Skilled word reading involves both the speedy working out of the pronunciation of unfamiliar printed words (decoding) and the speedy recognition of familiar printed words. Underpinning both is the understanding that the letters on the page represent the sounds in spoken words. This is why phonics is emphasised in the early teaching of reading.


Good comprehension draws from linguistic knowledge (in particular of vocabulary and grammar) and on knowledge of the world. Comprehension skills develop through pupils’ experience of high-quality discussion with the teacher, as well as from reading and discussing a range of stories, poems and non-fiction. All pupils are encouraged to read widely across both fiction and non-fiction to develop their knowledge of themselves and the world in which they live, to establish an appreciation and love of reading, and to gain knowledge across the curriculum. Reading widely and often increases pupils’ vocabulary because they encounter words they would rarely hear or use in everyday speech. Reading also feeds pupils’ imagination and opens up a treasure-house of wonder and joy for curious young minds.


Reading at Hollydale School


At Hollydale school we take a great pride in our children’s attitude to and love of reading. Events such as Book Week have paved the way for a real enthusiasm in developing the essential skill of reading. Learning to read the words on a page is just one small part of developing a lifelong enjoyment of reading and an ability to use reading to discover new things. Our aim at Hollydale School is to help children become independent readers who enjoy reading and learn from it.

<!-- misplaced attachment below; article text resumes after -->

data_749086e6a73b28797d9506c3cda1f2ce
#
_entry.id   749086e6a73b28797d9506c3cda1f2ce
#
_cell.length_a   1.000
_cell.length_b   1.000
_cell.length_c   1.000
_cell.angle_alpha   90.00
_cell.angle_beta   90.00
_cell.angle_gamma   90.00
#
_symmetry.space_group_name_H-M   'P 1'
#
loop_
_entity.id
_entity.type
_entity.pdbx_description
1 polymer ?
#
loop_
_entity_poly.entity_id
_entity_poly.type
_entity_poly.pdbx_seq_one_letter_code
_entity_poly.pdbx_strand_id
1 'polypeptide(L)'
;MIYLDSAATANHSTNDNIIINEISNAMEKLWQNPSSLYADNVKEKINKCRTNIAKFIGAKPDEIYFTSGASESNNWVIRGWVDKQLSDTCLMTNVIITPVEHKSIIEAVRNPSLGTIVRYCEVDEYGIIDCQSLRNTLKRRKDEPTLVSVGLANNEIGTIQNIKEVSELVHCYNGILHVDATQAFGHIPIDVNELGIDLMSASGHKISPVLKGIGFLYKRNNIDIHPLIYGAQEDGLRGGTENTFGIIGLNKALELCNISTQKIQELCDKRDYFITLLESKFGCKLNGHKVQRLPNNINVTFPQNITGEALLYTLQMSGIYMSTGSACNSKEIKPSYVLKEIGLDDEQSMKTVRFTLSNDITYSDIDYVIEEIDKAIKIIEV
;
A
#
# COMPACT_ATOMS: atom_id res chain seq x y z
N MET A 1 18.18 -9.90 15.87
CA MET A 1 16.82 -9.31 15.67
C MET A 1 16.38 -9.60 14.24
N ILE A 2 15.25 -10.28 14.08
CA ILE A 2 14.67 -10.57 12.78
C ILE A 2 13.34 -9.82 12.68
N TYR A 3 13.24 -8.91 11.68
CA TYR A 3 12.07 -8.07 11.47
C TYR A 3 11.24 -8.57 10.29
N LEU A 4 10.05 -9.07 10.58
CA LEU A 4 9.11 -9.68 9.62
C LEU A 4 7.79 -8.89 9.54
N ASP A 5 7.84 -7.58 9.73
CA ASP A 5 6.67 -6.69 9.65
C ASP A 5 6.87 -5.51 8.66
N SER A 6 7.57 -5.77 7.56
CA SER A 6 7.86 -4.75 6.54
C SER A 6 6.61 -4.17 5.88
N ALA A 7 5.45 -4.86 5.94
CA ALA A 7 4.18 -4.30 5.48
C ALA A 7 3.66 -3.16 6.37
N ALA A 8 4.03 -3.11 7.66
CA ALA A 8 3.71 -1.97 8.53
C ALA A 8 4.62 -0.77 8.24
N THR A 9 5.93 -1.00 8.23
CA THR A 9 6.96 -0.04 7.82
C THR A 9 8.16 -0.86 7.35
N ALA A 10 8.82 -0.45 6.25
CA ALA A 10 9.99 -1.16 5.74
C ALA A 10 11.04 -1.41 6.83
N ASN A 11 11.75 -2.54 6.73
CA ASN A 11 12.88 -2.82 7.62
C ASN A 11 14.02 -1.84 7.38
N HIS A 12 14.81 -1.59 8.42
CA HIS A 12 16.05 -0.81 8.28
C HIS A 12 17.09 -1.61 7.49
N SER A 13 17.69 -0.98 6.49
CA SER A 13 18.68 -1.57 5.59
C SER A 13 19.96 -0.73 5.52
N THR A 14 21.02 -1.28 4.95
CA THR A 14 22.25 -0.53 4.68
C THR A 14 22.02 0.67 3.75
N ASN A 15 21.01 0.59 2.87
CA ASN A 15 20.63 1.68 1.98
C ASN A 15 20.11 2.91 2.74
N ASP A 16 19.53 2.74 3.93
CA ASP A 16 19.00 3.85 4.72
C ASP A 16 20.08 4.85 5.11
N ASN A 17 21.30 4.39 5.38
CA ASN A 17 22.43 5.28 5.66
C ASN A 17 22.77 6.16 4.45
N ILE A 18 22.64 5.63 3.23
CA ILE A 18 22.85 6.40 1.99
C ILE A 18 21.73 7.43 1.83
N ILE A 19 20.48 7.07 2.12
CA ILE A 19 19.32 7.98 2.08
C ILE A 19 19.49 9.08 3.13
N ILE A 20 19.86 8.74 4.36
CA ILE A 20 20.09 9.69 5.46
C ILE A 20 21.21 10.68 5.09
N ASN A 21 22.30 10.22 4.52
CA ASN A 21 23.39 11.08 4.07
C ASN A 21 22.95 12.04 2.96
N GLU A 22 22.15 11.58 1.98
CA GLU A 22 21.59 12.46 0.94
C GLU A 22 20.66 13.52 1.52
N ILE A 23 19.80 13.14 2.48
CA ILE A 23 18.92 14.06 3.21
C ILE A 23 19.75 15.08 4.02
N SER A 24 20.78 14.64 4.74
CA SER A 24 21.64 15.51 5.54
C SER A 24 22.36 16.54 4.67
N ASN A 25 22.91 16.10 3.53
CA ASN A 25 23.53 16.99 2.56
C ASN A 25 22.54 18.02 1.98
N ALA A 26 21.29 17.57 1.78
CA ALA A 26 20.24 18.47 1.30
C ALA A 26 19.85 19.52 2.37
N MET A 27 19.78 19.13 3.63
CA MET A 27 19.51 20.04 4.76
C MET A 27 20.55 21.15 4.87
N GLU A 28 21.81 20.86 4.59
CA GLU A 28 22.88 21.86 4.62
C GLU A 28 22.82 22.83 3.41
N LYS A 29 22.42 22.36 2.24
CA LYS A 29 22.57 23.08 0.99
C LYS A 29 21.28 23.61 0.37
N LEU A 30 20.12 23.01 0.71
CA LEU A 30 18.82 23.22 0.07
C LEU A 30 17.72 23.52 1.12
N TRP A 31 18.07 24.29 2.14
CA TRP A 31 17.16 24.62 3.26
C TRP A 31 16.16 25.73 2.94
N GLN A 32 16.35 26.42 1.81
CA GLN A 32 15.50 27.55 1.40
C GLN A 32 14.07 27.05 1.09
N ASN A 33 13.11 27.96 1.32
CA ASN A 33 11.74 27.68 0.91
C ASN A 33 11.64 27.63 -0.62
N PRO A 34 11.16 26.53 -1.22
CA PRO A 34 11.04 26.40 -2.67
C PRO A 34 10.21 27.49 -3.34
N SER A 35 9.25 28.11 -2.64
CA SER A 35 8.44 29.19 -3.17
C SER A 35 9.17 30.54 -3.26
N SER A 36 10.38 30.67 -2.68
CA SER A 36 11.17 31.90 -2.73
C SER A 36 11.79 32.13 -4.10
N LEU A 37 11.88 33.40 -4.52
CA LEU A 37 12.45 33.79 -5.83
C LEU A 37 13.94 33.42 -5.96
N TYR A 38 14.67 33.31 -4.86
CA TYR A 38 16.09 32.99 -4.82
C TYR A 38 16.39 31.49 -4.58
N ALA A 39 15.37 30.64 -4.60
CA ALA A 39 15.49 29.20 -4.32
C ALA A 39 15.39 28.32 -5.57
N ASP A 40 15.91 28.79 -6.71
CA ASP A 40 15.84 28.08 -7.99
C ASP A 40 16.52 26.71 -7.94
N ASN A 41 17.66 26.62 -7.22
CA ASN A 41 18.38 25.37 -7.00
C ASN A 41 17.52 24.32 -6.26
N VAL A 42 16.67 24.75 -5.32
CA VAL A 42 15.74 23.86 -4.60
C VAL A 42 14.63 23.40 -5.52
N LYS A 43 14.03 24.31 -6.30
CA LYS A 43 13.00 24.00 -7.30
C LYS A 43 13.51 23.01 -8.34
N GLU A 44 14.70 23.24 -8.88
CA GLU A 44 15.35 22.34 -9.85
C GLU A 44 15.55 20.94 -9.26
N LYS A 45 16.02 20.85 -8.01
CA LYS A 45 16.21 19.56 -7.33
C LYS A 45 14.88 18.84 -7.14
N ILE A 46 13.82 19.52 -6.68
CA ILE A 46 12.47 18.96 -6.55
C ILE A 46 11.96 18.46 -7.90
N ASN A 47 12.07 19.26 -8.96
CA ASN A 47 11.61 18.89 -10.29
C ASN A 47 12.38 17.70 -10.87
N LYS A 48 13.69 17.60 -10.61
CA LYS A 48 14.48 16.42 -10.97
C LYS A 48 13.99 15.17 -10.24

Taking a book to read at home is just one part of our children’s reading diet. At Hollydale School children enjoy reading books they have chosen quietly in our class reading corners, in the library, with a peer or supporting a younger child as a reading buddy. They enjoy reading a range of different texts with staff during a wide variety of lessons to support their learning. They may also read individually with a teaching assistant or Volunteer reader.
Each child’s reading diet is specifically tailored to their individual interests and need. Our reading scheme (Collins Big Cat) offers a wide choice of new texts which include Traditional tales, Classics, a range of up to date and relevant non-fiction texts, poetry and even Graphic Novels. In addition to this guided reading sessions, literacy lessons, cross curricular links, library time and independent reading sessions offer the opportunity to discover a range of authors and text types.